French Cowardice and English Vigor

… was my shorthand working title for a book chapter that’s finally been released. Selected papers from the 2012 Louis XIV Outside In conference have just been published in a collection that should be read by everyone interested in France, Britain and the Netherlands during Louis XIV’s reign.

Claydon, Tony, and Charles-Edouard Levillain, eds. Louis XIV Outside In: Images of the Sun King Beyond France, 1661-1715. Farnham, Surrey, UK, England; Burlington, VT: Ashgate Publishers, 2015.
Abstract: Louis XIV – the ‘Sun King’ – casts a long shadow over the history of seventeenth- and eighteenth-century Europe. Yet while he has been the subject of numerous works, much of the scholarship remains firmly rooted within national frameworks and traditions. Thus in France Louis is still chiefly remembered for the splendid baroque culture his reign ushered in, and his political achievements in wielding together a strong centralised French state; whereas in England, the Netherlands and other protestant states, his memory is that of an aggressive military tyrant and persecutor of non-Catholics. 

In order to try to break free of such parochial strictures, this volume builds upon the approach of scholars such as Ragnhild Hatton who have attempted to situate Louis’ legacy within broader, pan-European context. But where Hatton focused primarily on geo-political themes, Louis XIV Outside In introduces current interests in cultural history, integrating aspects of artistic, literary and musical themes. In particular it examines the formulation and use of images of Louis XIV abroad, concentrating on Louis’ neighbours in north west Europe. This broad geographical coverage demonstrates how images of Louis XIV were moulded by the polemical needs of people far from Versailles, and distorted from any French originals by the particular political and cultural circumstances of diverse nations. Because the French regime’s ability to control the public image of its leader was very limited, the collection highlights how – at least in the sphere of public presentation – his power was frequently denied, subverted, or appropriated to very different purposes, questioning the limits of his absolutism which has also been such a feature of recent work.

I presented two different versions of this chapter at the SMH and the Maison française d’Oxford conference. In a nutshell, I argue that popular English perceptions stereotyped France’s military strategy as barbaric, deceptive, cowardly and criminal, in contrast with their own idealized ‘downright’ embrace of field battle. Of course this was baldly one-sided and selective history, but identity is like that, most especially during wartime. Hello, cult of vigor! This cultural preference for battle is a theme I’ve referenced on this blog again and again; this is my first published formulation of a part of the broader argument I’m exploring in my book project on the English cult of battle.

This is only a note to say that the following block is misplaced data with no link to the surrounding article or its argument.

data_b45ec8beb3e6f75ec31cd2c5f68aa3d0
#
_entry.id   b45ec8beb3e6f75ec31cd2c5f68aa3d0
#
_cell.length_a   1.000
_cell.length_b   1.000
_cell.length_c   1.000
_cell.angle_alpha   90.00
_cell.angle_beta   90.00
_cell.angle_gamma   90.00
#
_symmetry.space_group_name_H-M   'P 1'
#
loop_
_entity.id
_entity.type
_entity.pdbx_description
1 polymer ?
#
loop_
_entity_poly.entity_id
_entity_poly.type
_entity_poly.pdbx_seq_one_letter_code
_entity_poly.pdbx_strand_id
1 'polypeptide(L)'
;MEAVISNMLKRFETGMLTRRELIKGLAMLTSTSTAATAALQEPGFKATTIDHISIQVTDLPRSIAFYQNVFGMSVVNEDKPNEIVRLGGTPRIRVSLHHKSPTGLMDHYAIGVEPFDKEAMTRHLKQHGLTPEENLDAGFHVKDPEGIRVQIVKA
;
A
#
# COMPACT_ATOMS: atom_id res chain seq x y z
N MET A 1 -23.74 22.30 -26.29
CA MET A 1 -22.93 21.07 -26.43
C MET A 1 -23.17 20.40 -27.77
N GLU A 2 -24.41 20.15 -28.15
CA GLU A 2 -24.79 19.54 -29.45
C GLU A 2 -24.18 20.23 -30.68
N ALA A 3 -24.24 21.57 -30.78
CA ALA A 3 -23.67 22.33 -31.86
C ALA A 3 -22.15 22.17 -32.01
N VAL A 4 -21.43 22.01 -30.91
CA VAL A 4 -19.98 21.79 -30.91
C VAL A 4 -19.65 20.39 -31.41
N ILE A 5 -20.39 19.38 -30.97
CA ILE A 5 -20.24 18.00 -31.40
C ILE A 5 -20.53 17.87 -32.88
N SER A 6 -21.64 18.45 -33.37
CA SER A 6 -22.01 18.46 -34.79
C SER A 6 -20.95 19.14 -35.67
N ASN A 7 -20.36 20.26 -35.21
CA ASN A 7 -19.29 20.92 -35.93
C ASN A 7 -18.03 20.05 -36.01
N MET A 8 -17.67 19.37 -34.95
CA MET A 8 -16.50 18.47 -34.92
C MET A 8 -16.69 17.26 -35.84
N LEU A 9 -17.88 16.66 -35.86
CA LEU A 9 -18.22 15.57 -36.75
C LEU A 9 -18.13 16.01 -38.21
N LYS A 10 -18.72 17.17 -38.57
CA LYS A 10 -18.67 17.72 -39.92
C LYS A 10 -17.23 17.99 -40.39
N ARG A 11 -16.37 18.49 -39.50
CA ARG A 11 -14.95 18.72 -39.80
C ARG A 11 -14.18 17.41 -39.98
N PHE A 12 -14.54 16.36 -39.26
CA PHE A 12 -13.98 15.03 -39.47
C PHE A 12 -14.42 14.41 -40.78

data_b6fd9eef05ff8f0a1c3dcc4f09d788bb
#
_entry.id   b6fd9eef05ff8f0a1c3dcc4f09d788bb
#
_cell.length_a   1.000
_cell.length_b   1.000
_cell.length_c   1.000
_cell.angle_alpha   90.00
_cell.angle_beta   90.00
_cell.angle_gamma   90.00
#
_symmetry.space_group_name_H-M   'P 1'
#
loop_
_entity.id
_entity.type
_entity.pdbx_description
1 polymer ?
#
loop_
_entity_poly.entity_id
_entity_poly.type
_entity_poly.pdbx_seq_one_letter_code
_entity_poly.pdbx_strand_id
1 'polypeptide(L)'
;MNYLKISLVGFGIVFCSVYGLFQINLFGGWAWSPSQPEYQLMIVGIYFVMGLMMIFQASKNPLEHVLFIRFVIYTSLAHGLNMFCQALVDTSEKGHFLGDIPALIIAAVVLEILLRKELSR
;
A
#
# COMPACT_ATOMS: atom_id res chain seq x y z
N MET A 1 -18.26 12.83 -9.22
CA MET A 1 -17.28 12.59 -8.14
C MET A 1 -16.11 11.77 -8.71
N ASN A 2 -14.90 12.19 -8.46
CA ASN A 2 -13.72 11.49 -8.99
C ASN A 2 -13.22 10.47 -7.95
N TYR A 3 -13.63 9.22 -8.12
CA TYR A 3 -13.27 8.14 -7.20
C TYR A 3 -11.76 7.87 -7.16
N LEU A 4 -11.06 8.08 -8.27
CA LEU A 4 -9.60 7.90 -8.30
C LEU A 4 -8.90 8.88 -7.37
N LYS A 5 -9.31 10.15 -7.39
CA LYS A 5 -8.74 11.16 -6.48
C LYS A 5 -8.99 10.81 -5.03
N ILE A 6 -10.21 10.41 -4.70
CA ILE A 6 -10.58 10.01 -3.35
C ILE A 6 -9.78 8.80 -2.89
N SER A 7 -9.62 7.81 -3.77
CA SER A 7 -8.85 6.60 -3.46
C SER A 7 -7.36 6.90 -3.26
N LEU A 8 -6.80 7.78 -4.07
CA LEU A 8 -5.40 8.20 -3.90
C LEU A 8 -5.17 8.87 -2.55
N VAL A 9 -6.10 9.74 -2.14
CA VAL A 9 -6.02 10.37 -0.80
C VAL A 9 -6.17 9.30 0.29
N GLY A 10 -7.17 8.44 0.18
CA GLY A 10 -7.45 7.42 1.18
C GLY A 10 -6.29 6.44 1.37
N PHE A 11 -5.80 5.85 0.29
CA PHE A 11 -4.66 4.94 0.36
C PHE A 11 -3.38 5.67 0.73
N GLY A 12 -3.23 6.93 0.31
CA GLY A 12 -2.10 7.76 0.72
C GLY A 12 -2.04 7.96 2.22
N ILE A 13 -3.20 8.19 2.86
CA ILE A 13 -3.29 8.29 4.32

The other chapters are also quite interesting (as was the Oxford conference as a whole), and well worth a look. To wit:

Introduction: Louis XIV Upside Down? Interpreting the Sun King’s Image 1
Tony Claydon and Charles-Édouard Levillain

  1. Image Battles under Louis XIV: Some Reflections 25
    Hendrik Ziegler
  2. Francophobia in Late-Seventeenth-Century England 37
    Tim Harris
  3. ‘We Have Better Materials for Clothes, They, Better Taylors’: The Influence of La Mode on the Clothes of Charles II and James II 57
    Maria Hayward
  4. The Court of Louis XIV and the English Public Sphere: Worlds Set Apart? 77
    Stéphane Jettot
  5. Popular English Perceptions of Louis XIV’s Way of War 93
    Jamel Ostwald
  6. Louis XIV, James II and Ireland 111
    D. W. Hayton
  7. Lampooning Louis XIV: Romeyn de Hooghe’s Harlequin Prints,
    1688–89 133
    Henk van Nierop
  8. Foe and Fatherland: The Image of Louis XIV in Dutch Songs 165
    Donald Haks
  9. Amsterdam and the Ambassadors of Louis XIV 1674–85 187
    Elizabeth Edwards
  10. Millenarian Portraits of Louis XIV 209
    Lionel Laborie

Thanks to Tony Claydon and Charles Levillain for putting the conference, and the volume, together. Hopefully this won’t be the last book in Ashgate’s Politics and Culture in Europe, 1650-1750 series!

 

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